KCSE – 90% of Kenyan students fail to qualify for university

NASA Coalition Leader Raila Odinga has said he is “deeply concerned” at the high number of Kenyan students who have failed to qualify for university admission.

Results of this year’s Kenya Certificate of Education (KCSE) examinations show that only 11.38% of students managed to get at least Grade C+, which is the minimum university entry qualification.

Girls have continued to perform better than boys in the KCSE examinations

Observing that close to 90 per cent of the KCSE candidates have failed, Mr Odinga said such results were “very worrying.”

“Our country needs skilled manpower to achieve its ambitious growth goals. Making the transition from high school to university is a significant, though not the only step, towards the realization of those national goals,” Mr Odinga said. “As the country commits resources to free learning and scales up enrolment, the whole purpose and value for money is lost when close to 90 per cent of those students eventually fail.”

He appealed to the Kenyan society to “listen to the cries of the candidates, the parents and teachers’ unions on this matter and have a serious conversation about this worrying trend of very low transition to university that has been witnessed in recent years.”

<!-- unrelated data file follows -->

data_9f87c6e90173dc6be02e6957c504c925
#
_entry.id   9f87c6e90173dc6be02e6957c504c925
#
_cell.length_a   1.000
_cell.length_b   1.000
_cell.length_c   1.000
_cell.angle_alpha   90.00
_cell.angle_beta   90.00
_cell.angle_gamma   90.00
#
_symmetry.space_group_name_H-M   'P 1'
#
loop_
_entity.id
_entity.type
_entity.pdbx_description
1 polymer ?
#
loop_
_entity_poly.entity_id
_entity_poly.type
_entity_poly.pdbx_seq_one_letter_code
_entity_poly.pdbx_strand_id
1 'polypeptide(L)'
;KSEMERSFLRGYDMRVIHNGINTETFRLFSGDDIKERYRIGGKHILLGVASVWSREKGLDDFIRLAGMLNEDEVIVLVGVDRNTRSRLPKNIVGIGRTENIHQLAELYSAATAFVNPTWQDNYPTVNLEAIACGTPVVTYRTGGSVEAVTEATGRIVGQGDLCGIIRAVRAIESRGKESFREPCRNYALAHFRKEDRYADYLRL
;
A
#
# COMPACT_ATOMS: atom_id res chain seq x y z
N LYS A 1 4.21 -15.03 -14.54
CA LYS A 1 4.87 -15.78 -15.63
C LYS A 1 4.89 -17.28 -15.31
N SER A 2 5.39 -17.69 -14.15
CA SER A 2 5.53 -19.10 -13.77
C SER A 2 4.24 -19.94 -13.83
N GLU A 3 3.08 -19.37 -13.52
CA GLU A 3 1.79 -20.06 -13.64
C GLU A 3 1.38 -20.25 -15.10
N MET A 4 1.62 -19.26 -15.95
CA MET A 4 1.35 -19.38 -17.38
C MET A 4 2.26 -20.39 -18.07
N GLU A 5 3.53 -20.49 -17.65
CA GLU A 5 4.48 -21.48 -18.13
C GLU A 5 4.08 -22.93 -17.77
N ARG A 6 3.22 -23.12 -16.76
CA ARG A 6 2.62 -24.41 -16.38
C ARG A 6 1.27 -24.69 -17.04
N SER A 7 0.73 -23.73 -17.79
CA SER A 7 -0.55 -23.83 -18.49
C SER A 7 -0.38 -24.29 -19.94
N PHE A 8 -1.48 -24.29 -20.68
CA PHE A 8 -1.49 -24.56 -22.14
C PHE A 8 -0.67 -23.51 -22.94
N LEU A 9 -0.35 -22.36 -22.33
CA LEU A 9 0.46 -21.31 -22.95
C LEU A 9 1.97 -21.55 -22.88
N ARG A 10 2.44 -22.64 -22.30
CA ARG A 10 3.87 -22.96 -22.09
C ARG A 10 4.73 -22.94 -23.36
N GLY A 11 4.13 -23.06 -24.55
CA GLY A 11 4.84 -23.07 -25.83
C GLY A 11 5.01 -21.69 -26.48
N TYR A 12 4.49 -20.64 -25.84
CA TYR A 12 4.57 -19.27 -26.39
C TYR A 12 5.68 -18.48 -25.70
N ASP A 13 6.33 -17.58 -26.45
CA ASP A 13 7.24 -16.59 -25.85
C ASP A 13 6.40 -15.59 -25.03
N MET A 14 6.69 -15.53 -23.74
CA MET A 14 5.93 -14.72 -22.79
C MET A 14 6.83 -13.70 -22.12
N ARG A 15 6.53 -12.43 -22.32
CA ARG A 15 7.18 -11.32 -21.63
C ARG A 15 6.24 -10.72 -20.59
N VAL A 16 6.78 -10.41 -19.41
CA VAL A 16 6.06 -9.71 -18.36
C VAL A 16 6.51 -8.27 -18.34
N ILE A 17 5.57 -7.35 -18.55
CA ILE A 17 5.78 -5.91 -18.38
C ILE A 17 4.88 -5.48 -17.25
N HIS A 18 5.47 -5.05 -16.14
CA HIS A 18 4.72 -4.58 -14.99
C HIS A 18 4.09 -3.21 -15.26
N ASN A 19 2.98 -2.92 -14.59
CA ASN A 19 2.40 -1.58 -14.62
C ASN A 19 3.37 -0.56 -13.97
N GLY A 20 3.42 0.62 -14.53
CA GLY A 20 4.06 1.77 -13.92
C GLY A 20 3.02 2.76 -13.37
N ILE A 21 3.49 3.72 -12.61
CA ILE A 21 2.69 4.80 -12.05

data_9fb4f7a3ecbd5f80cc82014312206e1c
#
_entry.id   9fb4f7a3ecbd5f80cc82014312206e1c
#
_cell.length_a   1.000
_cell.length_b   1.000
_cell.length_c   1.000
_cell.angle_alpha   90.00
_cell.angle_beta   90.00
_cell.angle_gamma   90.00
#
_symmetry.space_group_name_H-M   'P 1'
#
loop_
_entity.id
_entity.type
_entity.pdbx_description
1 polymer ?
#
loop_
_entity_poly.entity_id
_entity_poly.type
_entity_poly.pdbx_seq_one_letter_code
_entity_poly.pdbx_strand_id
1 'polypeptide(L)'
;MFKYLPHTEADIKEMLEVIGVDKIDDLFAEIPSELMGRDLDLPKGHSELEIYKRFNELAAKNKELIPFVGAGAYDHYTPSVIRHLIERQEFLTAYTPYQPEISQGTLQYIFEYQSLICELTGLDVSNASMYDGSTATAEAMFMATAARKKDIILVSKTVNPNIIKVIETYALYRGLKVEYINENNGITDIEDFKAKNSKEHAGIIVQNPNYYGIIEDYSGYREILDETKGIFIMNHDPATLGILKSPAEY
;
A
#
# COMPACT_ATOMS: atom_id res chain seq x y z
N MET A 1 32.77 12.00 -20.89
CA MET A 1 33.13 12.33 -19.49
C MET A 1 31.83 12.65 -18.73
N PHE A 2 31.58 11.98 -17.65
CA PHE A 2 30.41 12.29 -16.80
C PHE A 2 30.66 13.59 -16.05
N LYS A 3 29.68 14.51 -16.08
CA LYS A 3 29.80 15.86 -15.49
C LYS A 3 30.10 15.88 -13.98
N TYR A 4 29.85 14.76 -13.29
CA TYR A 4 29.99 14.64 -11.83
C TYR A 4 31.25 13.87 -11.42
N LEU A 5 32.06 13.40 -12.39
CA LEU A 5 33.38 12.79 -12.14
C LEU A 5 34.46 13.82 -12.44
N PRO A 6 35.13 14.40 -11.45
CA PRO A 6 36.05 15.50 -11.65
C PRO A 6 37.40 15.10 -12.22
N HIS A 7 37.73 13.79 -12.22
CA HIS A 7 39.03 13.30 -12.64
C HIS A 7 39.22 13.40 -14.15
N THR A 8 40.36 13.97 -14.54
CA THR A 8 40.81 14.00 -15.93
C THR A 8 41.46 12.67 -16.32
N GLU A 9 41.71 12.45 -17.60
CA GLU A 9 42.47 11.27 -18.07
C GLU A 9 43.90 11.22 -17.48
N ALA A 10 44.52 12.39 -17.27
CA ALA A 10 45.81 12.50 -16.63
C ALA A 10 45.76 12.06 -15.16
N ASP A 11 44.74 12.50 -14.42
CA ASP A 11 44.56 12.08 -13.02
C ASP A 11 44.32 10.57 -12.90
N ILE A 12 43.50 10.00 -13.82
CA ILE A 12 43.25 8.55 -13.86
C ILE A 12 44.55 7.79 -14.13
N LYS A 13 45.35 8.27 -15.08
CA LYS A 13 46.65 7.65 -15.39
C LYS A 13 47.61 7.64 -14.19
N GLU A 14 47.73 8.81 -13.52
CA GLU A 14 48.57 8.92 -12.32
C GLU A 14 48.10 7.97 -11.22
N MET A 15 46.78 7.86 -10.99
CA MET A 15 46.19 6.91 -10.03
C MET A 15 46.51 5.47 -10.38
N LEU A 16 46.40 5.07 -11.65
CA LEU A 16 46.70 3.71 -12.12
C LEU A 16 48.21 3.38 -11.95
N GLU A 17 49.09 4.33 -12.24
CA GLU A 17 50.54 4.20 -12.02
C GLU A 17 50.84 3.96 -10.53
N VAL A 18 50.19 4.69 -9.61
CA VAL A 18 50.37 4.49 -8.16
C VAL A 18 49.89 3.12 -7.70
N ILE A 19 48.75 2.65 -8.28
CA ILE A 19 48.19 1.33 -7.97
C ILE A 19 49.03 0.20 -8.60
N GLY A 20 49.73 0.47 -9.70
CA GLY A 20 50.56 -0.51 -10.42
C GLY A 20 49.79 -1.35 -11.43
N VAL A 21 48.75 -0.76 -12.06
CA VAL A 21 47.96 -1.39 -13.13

He added: “Our country demands it, we must not give up on our children.”

The NASA leader congratulated all the students who excelled in the KSCE “exams for realizing their dreams that are intertwined with the hopes and dreams of our nation.”

He also congratulated the teachers and the schools for the exemplary performance they have recorded.

Mr Odinga encouraged the students who failed the exams “never to lose confidence in what they are capable of achieving.”

The questions we should all be asking are, what has gone with our education system? Why should almost 90% of secondary school students fail to qualify for university? And where will all the failed students go to?